RA Capital reveals next play in protein degradation, this time outside the cell

 

RA Capital Management has several bets in emerging therapies that use a cell’s own systems to get rid of the proteins that cause disease. Those investments are in biotechs targeting problem proteins inside of a cell. But proteins outside of cells can also cause disease and the firm set out to find out whether it’s possible to drug them as well.

The answer, it turns out, is yes. But rather than pump money into an existing biotech to advance that science, RA Capital opted to form a new company. That startup, Waltham, Massachusetts-based Avilar Therapeutics, emerged from stealth Thursday backed by $60 million in seed financing.

“In the world of seed financings, it is a rather large one,” said CEO Dan Grau. “The size of the financing correlates with the opportunity.”

The process of breaking down old or damaged proteins in a cell is called protein degradation. Old or damaged proteins are identified for disposal by a molecular tag affixed to them. Those tagged proteins go to a cellular disposal system called the proteasome. Harnessing this cellular system to treat disease is called targeted protein degradation. The drug is a small molecule designed to recruit the molecular tag to the target protein.

New Haven, Connecticut-based Arvinas was the first biotech company to bring a protein degrader into human testing, progress that paid off this summer with a $1 billion Pfizer partnership. The pharma giant sees promise in the biotech’s drugs as a new way to treat breast cancer. Arvinas happens to be one of RA Capital’s targeted protein degradation investments. Other RA Capital portfolio companies in the space include C4 Therapeutics and Vividion.

About 18 months ago, RA Capital formed a team to find out whether protein degradation can address extracellular proteins, Grau said. That team was led by Milind Deshpande, a venture partner at the firm and former CEO of Achillion Pharmaceuticals. The team found that proteins outside of the cell could be degraded via a natural process that uses the asialoglycoprotein receptor (ASGPR). ASGPR is expressed in liver cells, and they’re an important way that nature goes about degrading various proteins in the body, Grau said.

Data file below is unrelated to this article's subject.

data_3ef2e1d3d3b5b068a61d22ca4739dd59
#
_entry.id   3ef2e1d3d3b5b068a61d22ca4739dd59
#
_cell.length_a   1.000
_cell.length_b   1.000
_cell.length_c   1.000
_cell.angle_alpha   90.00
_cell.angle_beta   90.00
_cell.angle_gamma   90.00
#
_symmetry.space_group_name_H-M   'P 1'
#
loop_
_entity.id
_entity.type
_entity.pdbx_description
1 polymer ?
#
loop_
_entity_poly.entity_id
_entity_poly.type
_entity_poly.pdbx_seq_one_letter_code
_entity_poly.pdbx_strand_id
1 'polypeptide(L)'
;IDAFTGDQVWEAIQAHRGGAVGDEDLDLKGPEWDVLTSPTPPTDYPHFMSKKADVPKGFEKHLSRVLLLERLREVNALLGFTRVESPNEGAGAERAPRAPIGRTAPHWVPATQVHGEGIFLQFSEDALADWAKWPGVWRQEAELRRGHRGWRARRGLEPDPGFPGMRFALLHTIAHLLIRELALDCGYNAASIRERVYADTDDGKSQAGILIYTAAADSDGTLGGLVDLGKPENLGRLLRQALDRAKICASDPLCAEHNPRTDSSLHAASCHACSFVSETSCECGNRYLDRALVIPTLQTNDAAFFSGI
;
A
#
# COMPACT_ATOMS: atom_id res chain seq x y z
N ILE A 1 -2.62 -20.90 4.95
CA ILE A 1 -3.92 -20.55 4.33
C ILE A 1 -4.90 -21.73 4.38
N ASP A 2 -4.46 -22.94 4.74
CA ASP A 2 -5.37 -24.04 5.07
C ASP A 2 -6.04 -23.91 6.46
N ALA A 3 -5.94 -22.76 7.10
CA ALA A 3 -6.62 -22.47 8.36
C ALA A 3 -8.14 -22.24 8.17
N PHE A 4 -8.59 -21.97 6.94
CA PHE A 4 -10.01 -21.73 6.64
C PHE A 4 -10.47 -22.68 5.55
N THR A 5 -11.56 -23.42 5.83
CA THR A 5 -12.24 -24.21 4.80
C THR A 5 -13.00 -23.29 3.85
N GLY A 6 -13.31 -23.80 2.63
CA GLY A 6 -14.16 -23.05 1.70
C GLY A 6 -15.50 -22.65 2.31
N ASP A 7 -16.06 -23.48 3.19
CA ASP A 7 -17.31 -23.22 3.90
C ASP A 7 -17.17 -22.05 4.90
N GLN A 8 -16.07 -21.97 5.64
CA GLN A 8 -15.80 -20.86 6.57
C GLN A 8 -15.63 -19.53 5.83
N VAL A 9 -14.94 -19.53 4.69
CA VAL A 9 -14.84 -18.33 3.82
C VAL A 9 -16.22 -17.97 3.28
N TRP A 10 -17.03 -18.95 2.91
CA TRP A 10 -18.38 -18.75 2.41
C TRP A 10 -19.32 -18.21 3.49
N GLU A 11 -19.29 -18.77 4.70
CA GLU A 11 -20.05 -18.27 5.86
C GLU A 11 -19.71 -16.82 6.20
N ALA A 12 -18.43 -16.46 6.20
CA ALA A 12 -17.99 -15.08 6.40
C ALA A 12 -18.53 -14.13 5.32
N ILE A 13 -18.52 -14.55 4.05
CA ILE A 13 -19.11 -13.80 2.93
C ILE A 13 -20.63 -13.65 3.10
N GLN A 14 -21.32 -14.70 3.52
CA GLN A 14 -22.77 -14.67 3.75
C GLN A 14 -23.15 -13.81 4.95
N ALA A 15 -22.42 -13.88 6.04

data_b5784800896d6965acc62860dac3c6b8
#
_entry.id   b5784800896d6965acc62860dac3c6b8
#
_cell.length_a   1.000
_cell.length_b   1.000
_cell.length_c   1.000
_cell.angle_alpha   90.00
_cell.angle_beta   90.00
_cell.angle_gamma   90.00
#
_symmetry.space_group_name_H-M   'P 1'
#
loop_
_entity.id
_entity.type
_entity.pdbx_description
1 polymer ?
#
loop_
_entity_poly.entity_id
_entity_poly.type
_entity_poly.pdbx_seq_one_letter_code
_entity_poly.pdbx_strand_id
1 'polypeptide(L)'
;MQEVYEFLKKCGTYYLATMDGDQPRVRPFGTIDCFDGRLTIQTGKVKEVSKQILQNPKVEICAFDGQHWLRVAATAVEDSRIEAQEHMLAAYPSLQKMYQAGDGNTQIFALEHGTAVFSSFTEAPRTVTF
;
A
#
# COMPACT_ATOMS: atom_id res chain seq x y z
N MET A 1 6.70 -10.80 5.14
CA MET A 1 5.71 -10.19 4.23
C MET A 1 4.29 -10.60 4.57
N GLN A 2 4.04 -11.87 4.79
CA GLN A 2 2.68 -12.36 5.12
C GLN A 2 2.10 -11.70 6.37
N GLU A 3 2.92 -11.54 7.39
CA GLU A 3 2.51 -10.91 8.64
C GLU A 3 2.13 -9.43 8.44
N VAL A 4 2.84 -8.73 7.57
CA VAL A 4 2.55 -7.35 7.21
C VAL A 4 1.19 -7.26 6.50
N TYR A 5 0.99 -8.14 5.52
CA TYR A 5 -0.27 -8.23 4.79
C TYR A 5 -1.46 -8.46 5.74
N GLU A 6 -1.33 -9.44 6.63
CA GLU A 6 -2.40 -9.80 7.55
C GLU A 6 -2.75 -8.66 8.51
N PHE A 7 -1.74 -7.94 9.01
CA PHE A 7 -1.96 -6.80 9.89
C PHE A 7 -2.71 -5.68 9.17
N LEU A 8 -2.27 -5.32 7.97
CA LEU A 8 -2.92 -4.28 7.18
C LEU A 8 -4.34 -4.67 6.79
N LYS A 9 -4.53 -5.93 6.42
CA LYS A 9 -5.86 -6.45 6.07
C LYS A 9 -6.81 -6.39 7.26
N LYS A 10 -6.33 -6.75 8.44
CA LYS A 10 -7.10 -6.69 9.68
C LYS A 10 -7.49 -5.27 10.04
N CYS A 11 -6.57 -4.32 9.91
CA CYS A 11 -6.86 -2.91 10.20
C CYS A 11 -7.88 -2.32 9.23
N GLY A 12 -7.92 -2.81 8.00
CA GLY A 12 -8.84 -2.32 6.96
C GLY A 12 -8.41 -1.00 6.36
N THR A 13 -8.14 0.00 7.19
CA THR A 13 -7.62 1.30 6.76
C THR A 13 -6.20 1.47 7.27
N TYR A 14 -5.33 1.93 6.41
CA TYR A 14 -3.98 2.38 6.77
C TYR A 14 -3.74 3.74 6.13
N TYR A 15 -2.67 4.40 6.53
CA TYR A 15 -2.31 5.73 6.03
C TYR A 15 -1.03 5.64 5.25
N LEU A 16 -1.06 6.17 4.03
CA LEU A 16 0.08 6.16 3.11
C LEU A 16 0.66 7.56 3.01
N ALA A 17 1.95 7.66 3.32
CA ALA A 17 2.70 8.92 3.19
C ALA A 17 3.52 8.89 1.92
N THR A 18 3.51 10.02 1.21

Though targeted protein degraders opened the door for Avilar’s approach, Grau said pursuing extracellular degradation required Avilar to develop new technologies. The startup’s drugs are called ASGPR-targeting chimeras, or ATACs. Resembling barbells, they’re bi-functional molecules comprised of two ligands linked together, one that binds to ASGPR while the other one binds to the target protein. Binding to a target enables the Avilar molecule to direct that protein to a liver cell’s endolysosome, a different cellular disposal system. Grau said ATACs can address proteins circulating in the body as well as proteins on the cellular membrane.

The human proteome, the complete set of expressed proteins, is estimated to total about 20,000 proteins. About 40% of those proteins are extracellular or membrane proteins, Grau said. He added that the company thinks around 2,000 of those proteins are non-membrane targets, and within that group, several hundred have good validation as disease targets.

“The first wave of ATAC products will [be for] targets that are strongly validated but inadequately addressed by existing modalities, or in some cases, not addressed at all,” Grau said. “That’s the space from which our pipeline will emerge.”

Grau joined Avilar in May. In the past six months, he said that the company’s progress includes tests of ATACs in non-human primates. The results showed rapid and profound degradation of extracellular proteins. As is the case with most early-stage biotechs, Avilar isn’t disclosing specific disease targets. But Grau said potential extracellular targets span both rare and common diseases. The company will focus on developing therapies for rare diseases while more common disease targets could be opportunities for partnerships with larger companies. Oncology is another potential application, he added.

The science of Avilar is new, but the company isn’t the first to pursue protein targets outside of cells. Lycia Therapeutics is developing drugs that it calls lysosomal targeting chimeras, or LYTACs, that direct extracellular proteins to the lysosome. In August, Eli Lilly paid the South San Francisco-based biotech $35 million to begin a research alliance on up to five LYTAC drugs.

The $60 million seed funding isn’t new cash now, rather that financing has been place for the past 18 months, Grau said. The company isn’t disclosing timelines about how long the cash will last, but Grau said the plan is to continue developing the technology and turning that platform into a drug pipeline.

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